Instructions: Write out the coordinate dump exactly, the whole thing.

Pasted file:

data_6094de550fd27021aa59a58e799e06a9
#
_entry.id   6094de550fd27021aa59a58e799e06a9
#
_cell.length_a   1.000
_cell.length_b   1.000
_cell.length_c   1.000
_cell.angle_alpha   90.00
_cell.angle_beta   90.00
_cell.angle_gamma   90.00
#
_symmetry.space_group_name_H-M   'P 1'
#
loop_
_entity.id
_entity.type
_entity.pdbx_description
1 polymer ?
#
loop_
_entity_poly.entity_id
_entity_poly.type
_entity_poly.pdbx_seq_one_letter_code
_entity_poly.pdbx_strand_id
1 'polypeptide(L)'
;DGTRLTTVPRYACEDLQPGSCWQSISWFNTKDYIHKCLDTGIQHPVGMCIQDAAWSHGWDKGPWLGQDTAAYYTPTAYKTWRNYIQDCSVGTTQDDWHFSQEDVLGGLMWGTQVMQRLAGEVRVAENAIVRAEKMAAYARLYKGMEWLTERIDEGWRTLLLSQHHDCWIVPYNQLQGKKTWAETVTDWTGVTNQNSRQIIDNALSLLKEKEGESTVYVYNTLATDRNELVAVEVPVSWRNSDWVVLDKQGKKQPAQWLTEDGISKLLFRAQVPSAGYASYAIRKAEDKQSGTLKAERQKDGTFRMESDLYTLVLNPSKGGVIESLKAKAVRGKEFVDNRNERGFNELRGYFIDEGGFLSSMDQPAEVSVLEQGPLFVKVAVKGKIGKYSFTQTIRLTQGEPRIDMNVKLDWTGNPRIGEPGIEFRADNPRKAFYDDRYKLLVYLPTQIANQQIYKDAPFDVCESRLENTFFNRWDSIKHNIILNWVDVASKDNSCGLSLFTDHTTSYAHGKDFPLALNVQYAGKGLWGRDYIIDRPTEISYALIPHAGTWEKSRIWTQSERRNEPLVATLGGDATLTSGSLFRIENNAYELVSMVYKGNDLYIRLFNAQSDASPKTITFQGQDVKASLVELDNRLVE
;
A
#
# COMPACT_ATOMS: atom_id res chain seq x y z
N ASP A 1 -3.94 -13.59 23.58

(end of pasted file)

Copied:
data_6094de550fd27021aa59a58e799e06a9
#
_entry.id   6094de550fd27021aa59a58e799e06a9
#
_cell.length_a   1.000
_cell.length_b   1.000
_cell.length_c   1.000
_cell.angle_alpha   90.00
_cell.angle_beta   90.00
_cell.angle_gamma   90.00
#
_symmetry.space_group_name_H-M   'P 1'
#
loop_
_entity.id
_entity.type
_entity.pdbx_description
1 polymer ?
#
loop_
_entity_poly.entity_id
_entity_poly.type
_entity_poly.pdbx_seq_one_letter_code
_entity_poly.pdbx_strand_id
1 'polypeptide(L)'
;DGTRLTTVPRYACEDLQPGSCWQSISWFNTKDYIHKCLDTGIQHPVGMCIQDAAWSHGWDKGPWLGQDTAAYYTPTAYKTWRNYIQDCSVGTTQDDWHFSQEDVLGGLMWGTQVMQRLAGEVRVAENAIVRAEKMAAYARLYKGMEWLTERIDEGWRTLLLSQHHDCWIVPYNQLQGKKTWAETVTDWTGVTNQNSRQIIDNALSLLKEKEGESTVYVYNTLATDRNELVAVEVPVSWRNSDWVVLDKQGKKQPAQWLTEDGISKLLFRAQVPSAGYASYAIRKAEDKQSGTLKAERQKDGTFRMESDLYTLVLNPSKGGVIESLKAKAVRGKEFVDNRNERGFNELRGYFIDEGGFLSSMDQPAEVSVLEQGPLFVKVAVKGKIGKYSFTQTIRLTQGEPRIDMNVKLDWTGNPRIGEPGIEFRADNPRKAFYDDRYKLLVYLPTQIANQQIYKDAPFDVCESRLENTFFNRWDSIKHNIILNWVDVASKDNSCGLSLFTDHTTSYAHGKDFPLALNVQYAGKGLWGRDYIIDRPTEISYALIPHAGTWEKSRIWTQSERRNEPLVATLGGDATLTSGSLFRIENNAYELVSMVYKGNDLYIRLFNAQSDASPKTITFQGQDVKASLVELDNRLVE
;
A
#
# COMPACT_ATOMS: atom_id res chain seq x y z
N ASP A 1 -3.94 -13.59 23.58